The lack of complete documentation for the other 38 foreign aircraft attracted the attention of FAA inspectors and DOT inspector general staff. The Veterans Support Inspector first raised concerns in 2018, and the problem re-emerged this summer as local FAA executives heard more complaints from inspectors about lack of support documents, according to people informed of the discussions.

Recently, the FAA needs the Southwest to resolve outstanding issues, aroused the interest of Congress. The issue of undocumented support was highlighted in preliminary findings presented by FAA inspector general staff weeks ago, prompting the agency last month to take action and explain the situation to various House and Senate committees.

The FAA in late October threatened to land 38 of the southwest

Boeing Co.

737 aircraft are still awaiting comprehensive checks from the Southwest, citing potential risks "arising from undocumented or ineligible documents," according to a letter to the Southwest from the agency, which was reviewed by The Wall Street Journal. Dated October 29 and signed by John Posey, manager of the Dallas-based Dallas Office, which oversees the Southwest, the letter states that if the agency's concerns are not properly addressed, "the FAA may use safeguards up to and including grounding . "

The FAA must agree that the aircraft is safe to fly in the United States and that maintenance records are used to make that determination. On November 21 last year, after audits of some of the aircraft maintenance records raised concerns, the FAA briefly grounded 32 aircraft in the Southwest until certain inspections were completed, documents show.

Southwest responded to questions from the magazine by stating that it had fully complied with a long-term, improved verification program covering older 737 models acquired abroad, and that none of the discrepancies threatened flight safety.

In an email, a spokeswoman disputed that the FAA's letter posed a threat to land the planes. She said the FAA had requested additional information from the Southwest and that the carrier had followed the Agency's reassessment of top priority risks within the deadline specified in the letter.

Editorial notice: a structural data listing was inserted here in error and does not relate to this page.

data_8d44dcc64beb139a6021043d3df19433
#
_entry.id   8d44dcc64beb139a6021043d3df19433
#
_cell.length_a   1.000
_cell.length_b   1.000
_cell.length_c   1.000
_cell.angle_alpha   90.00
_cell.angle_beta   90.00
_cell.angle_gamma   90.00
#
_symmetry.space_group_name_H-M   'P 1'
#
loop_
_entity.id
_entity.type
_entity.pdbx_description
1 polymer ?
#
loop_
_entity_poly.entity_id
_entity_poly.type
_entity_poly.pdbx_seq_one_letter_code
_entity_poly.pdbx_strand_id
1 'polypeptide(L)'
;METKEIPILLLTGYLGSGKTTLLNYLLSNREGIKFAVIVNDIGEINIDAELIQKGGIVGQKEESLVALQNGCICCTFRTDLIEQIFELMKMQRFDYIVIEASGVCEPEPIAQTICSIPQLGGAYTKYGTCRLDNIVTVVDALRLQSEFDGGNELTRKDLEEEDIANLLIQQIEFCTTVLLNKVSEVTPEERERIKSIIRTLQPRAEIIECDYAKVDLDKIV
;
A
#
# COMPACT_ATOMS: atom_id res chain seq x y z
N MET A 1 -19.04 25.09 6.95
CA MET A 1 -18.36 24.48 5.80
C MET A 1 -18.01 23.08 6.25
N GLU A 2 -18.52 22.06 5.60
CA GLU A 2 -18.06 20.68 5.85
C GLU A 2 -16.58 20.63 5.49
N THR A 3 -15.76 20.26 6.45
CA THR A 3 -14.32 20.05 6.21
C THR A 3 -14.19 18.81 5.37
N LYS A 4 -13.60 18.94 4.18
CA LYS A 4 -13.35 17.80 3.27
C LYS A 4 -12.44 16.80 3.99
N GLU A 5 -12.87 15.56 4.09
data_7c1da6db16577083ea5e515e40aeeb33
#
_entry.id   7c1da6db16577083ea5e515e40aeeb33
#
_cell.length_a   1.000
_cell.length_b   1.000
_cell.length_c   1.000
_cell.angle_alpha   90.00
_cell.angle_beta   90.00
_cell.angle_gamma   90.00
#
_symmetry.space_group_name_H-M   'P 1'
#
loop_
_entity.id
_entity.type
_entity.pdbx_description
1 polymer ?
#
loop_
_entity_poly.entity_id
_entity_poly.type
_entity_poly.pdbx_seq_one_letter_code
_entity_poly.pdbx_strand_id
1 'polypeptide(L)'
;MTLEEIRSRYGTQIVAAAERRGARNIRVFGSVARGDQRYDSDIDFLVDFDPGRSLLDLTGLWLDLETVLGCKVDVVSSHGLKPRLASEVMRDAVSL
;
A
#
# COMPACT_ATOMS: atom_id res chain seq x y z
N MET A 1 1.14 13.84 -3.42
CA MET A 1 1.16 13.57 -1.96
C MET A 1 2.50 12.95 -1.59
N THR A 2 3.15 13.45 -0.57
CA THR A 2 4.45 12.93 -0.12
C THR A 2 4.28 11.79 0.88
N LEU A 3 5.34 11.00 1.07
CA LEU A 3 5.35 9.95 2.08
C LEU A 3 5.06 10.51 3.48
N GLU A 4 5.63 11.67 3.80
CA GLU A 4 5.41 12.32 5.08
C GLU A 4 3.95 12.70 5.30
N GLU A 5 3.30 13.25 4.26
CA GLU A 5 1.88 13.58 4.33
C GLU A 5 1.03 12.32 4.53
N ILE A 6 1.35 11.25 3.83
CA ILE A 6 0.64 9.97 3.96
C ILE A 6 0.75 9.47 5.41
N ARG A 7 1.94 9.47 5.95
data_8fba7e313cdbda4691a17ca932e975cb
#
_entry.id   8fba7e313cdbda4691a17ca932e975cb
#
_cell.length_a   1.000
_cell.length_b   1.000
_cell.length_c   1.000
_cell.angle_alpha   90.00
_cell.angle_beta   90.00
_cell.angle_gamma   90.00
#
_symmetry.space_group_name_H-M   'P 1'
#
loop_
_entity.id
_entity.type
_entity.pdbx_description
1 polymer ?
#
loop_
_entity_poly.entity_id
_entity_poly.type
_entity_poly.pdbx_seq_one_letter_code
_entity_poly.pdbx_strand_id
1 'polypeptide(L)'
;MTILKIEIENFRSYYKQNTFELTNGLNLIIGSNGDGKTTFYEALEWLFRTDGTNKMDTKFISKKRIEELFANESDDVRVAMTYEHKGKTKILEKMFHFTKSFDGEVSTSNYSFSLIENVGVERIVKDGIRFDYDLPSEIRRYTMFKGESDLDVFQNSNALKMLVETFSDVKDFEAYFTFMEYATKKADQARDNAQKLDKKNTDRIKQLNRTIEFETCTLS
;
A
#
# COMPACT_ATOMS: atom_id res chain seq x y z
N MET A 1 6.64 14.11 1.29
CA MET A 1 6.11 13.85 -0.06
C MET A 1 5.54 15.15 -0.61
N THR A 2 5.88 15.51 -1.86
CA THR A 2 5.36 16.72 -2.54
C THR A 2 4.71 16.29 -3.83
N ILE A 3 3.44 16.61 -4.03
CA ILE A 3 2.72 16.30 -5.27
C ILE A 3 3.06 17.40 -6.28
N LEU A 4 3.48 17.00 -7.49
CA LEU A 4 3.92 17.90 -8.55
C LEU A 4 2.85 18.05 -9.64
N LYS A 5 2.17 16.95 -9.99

In response to the FAA's October letter, Sean Jenson, Southwest's director of regulatory compliance, indicated that the airline was addressing the issue of a document, not a safety risk. The Southwest, he writes, is taking steps "to reduce the risk of regulatory non-compliance, not the increased risk to safety."

The Southwest told the FAA that each of the 38 aircraft had already undergone extensive regular maintenance since joining to the Navy airline.

"A small number of repairs were made to several aircraft but not properly classified by previous owners due to differences in language and repair criteria," said a Southwest spokesman.

At the end of last week, after discussions between senior FAA officials and the southwest, the agency allowed 38 aircraft to continue carrying passengers after the southwest agreed to expedite the necessary controls so that all aircraft would be fully inspected by the end of January, according to people familiar with the discussions. The previous deadline was July.